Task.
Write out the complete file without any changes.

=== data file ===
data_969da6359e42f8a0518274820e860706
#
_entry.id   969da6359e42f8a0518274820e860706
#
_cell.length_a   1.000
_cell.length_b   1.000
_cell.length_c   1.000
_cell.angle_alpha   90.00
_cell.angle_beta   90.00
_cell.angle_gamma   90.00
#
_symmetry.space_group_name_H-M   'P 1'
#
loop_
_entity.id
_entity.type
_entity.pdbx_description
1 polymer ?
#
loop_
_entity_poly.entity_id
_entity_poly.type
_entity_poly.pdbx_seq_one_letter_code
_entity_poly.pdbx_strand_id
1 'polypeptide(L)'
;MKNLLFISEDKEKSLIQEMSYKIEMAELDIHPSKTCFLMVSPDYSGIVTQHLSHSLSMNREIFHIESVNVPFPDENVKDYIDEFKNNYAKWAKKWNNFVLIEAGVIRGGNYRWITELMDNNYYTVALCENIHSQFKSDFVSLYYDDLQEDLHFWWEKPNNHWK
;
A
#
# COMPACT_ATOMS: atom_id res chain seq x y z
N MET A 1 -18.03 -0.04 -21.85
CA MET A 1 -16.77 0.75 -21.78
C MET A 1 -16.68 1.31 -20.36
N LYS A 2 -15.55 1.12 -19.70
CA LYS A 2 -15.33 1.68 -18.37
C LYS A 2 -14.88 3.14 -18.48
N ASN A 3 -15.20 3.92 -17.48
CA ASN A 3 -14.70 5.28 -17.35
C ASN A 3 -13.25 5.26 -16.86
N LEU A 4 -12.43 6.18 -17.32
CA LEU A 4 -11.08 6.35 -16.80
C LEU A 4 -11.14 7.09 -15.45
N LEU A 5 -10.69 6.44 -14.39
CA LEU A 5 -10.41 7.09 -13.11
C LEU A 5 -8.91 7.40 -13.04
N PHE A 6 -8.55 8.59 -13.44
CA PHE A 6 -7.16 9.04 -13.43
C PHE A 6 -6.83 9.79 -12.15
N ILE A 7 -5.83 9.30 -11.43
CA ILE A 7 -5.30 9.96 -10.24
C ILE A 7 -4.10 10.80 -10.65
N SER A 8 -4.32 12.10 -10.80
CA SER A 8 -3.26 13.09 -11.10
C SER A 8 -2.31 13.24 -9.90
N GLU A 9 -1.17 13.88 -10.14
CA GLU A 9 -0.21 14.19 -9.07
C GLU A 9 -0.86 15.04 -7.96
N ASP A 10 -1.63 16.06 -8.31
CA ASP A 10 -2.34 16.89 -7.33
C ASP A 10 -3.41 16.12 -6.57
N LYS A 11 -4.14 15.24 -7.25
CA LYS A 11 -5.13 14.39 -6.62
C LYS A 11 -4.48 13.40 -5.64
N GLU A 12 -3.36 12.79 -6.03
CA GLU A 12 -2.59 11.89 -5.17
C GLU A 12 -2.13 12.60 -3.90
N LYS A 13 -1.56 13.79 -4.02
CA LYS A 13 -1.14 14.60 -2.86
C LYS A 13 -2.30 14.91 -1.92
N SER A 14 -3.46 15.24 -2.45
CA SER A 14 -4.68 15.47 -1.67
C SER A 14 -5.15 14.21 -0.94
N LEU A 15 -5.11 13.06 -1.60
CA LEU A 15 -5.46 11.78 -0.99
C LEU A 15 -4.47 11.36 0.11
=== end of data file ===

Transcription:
data_969da6359e42f8a0518274820e860706
#
_entry.id   969da6359e42f8a0518274820e860706
#
_cell.length_a   1.000
_cell.length_b   1.000
_cell.length_c   1.000
_cell.angle_alpha   90.00
_cell.angle_beta   90.00
_cell.angle_gamma   90.00
#
_symmetry.space_group_name_H-M   'P 1'
#
loop_
_entity.id
_entity.type
_entity.pdbx_description
1 polymer ?
#
loop_
_entity_poly.entity_id
_entity_poly.type
_entity_poly.pdbx_seq_one_letter_code
_entity_poly.pdbx_strand_id
1 'polypeptide(L)'
;MKNLLFISEDKEKSLIQEMSYKIEMAELDIHPSKTCFLMVSPDYSGIVTQHLSHSLSMNREIFHIESVNVPFPDENVKDYIDEFKNNYAKWAKKWNNFVLIEAGVIRGGNYRWITELMDNNYYTVALCENIHSQFKSDFVSLYYDDLQEDLHFWWEKPNNHWK
;
A
#
# COMPACT_ATOMS: atom_id res chain seq x y z
N MET A 1 -18.03 -0.04 -21.85
CA MET A 1 -16.77 0.75 -21.78
C MET A 1 -16.68 1.31 -20.36
N LYS A 2 -15.55 1.12 -19.70
CA LYS A 2 -15.33 1.68 -18.37
C LYS A 2 -14.88 3.14 -18.48
N ASN A 3 -15.20 3.92 -17.48
CA ASN A 3 -14.70 5.28 -17.35
C ASN A 3 -13.25 5.26 -16.86
N LEU A 4 -12.43 6.18 -17.32
CA LEU A 4 -11.08 6.35 -16.80
C LEU A 4 -11.14 7.09 -15.45
N LEU A 5 -10.69 6.44 -14.39
CA LEU A 5 -10.41 7.09 -13.11
C LEU A 5 -8.91 7.40 -13.04
N PHE A 6 -8.55 8.59 -13.44
CA PHE A 6 -7.16 9.04 -13.43
C PHE A 6 -6.83 9.79 -12.15
N ILE A 7 -5.83 9.30 -11.43
CA ILE A 7 -5.30 9.96 -10.24
C ILE A 7 -4.10 10.80 -10.65
N SER A 8 -4.32 12.10 -10.80
CA SER A 8 -3.26 13.09 -11.10
C SER A 8 -2.31 13.24 -9.90
N GLU A 9 -1.17 13.88 -10.14
CA GLU A 9 -0.21 14.19 -9.07
C GLU A 9 -0.86 15.04 -7.96
N ASP A 10 -1.63 16.06 -8.31
CA ASP A 10 -2.34 16.89 -7.33
C ASP A 10 -3.41 16.12 -6.57
N LYS A 11 -4.14 15.24 -7.25
CA LYS A 11 -5.13 14.39 -6.62
C LYS A 11 -4.48 13.40 -5.64
N GLU A 12 -3.36 12.79 -6.03
CA GLU A 12 -2.59 11.89 -5.17
C GLU A 12 -2.13 12.60 -3.90
N LYS A 13 -1.56 13.79 -4.02
CA LYS A 13 -1.14 14.60 -2.86
C LYS A 13 -2.30 14.91 -1.92
N SER A 14 -3.46 15.24 -2.45
CA SER A 14 -4.68 15.47 -1.67
C SER A 14 -5.15 14.21 -0.94
N LEU A 15 -5.11 13.06 -1.60
CA LEU A 15 -5.46 11.78 -0.99
C LEU A 15 -4.47 11.36 0.11